Ernest Hemingway's A Farewell to Arms

By Harold Bloom | Go to book overview

The Novel as Pure Poetry

Daniel J. Schneider

In a well-known essay Robert Penn Warren has drawn a distinction between two kinds of poetry, a "pure" poetry, which seeks more or less systematically to exclude so-called "unpoetic" elements from its hushed and hypnotic atmosphere, and an "impure," a poetry of inclusion or synthesis, which welcomes into itself such supposedly recalcitrant and inhospitable stuff as wit, cacophony, jagged rhythms, and intellectual debate. The distinction between the two types, so helpful in the analysis of lyrics, may obviously be employed to advantage in the criticism of novels, and I should like to use it here to call attention to an aspect of Hemingway's art that has not received any extended comment. For if there are works, such as War and Peace, Ulysses, Moby-Dick, and The Magic Mountain, whose power and beauty are best explained by their very "impurity"—novels that batten on the diversity of life and are most themselves when they are most "loose and baggy" (to use James's fine phrase)—the strength of Hemingway's novels is explained best, I think, by noting that they are in spirit and in method closer to pure lyric than to epic, and that they systematically exclude whatever threatens to interfere with the illusion of life beheld under the aspect of a single, dominant, all-pervasive mood or state of mind. They attempt to sustain perfectly a single emotion: they begin with it and end with it, and any scenes, characters, thoughts, or stylistic elements that might tend to weaken the dominant emotion are ruthlessly rejected. Consequently, Hemingway's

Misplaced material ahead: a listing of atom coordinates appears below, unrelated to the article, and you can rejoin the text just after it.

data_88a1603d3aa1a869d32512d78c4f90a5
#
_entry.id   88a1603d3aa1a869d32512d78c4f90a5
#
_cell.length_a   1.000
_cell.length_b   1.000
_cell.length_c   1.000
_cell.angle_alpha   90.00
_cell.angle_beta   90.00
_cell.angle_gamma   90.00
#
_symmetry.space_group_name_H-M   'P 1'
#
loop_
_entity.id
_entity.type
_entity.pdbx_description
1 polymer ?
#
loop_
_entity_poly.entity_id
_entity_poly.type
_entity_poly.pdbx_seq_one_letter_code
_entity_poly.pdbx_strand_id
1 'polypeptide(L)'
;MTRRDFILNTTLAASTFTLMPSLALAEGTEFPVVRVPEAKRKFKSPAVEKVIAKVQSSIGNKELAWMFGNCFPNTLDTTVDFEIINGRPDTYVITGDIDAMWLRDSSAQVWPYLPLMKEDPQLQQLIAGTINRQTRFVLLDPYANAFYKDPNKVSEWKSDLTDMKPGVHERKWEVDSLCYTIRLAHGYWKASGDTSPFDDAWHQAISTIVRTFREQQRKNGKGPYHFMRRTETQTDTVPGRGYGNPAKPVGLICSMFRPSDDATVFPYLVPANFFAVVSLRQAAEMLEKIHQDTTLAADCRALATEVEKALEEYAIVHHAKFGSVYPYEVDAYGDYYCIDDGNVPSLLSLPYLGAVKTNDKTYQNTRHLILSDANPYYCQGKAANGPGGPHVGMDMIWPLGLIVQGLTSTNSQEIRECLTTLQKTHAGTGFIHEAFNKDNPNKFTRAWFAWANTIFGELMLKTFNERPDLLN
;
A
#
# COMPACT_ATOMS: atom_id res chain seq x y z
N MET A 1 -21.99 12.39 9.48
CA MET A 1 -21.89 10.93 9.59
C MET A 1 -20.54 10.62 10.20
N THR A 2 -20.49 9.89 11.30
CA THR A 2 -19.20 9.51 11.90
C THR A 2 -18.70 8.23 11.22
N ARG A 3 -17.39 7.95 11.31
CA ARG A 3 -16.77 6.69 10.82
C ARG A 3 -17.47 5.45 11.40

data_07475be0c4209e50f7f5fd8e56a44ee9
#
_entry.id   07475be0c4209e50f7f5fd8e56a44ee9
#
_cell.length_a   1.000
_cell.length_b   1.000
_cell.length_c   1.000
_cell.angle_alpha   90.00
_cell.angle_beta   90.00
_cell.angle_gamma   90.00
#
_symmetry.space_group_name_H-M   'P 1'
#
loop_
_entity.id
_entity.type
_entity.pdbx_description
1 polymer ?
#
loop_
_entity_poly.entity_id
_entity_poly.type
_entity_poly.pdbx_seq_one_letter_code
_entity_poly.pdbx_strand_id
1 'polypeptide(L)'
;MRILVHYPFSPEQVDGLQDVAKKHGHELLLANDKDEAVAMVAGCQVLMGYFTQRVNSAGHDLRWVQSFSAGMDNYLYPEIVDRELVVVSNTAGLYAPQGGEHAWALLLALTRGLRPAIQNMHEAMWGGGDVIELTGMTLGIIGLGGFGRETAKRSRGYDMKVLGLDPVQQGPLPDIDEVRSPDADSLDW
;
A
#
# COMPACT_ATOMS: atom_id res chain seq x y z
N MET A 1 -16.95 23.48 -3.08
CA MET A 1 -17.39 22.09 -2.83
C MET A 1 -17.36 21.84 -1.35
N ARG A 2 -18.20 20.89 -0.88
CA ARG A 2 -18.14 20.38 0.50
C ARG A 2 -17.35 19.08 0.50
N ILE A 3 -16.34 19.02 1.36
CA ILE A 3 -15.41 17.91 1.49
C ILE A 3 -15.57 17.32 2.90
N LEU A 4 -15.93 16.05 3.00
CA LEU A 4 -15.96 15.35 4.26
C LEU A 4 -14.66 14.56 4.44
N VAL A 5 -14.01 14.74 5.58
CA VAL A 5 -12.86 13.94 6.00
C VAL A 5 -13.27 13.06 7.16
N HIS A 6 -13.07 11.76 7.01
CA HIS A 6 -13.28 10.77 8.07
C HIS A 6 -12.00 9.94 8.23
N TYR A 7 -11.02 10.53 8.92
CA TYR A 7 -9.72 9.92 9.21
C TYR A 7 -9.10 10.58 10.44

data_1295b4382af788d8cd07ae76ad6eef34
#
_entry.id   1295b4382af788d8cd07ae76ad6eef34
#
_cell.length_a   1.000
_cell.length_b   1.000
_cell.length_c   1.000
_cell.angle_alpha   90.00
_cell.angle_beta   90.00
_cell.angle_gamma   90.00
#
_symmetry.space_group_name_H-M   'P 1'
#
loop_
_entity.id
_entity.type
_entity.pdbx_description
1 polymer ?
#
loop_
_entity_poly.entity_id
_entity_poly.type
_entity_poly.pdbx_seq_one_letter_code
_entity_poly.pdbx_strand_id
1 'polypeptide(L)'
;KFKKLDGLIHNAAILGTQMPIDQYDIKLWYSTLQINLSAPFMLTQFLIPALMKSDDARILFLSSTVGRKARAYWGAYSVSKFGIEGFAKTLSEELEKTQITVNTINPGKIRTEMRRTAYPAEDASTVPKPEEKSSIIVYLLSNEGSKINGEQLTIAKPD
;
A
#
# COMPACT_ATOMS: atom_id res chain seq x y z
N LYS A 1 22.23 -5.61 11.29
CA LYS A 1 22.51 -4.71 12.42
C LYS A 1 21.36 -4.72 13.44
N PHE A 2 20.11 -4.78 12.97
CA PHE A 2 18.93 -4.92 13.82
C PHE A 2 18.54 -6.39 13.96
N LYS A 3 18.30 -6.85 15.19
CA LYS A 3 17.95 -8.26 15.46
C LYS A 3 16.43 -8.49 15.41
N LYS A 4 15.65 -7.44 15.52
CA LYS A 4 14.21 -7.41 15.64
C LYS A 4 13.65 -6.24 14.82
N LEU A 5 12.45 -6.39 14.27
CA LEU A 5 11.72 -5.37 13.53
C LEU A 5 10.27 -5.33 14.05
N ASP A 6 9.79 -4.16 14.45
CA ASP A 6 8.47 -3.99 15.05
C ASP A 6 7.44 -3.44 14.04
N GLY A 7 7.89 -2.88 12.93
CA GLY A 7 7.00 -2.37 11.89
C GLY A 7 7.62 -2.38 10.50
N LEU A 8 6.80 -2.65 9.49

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From Modem Fiction Studies 14, no. 3 ( Autumn 1968). © 1968 by the Purdue Research Foundation, West Lafayette, Indiana.

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Ernest Hemingway's A Farewell to Arms
Table of contents

Table of contents

  • Ernest Hemingway's a Farewell to Arms *
  • Modern Critical Interpretations *
  • A Farewell to Arms *
  • Contents *
  • Editor's Note vii
  • Introduction 1
  • The Novel as Pure Poetry 9
  • Tragic Form in a Farewell to Arms 25
  • A Farewell to Arms: A Dream Book 33
  • Going Back 49
  • Hemingway's "Resentful Cryptogram" 61
  • The Sense of an Ending in a Farewell to Arms 77
  • Frederic Henry's Escape and the Pose of Passivity 97
  • Pseudoautobiography and Personal Metaphor 113
  • Catherine Barkley and the Hemingway Code: Ritual and Survival in a Farewell to Arms 131
  • Chronology 149
  • Contributors 151
  • Bibliography 153
  • Acknowledgments 157
  • Index 159
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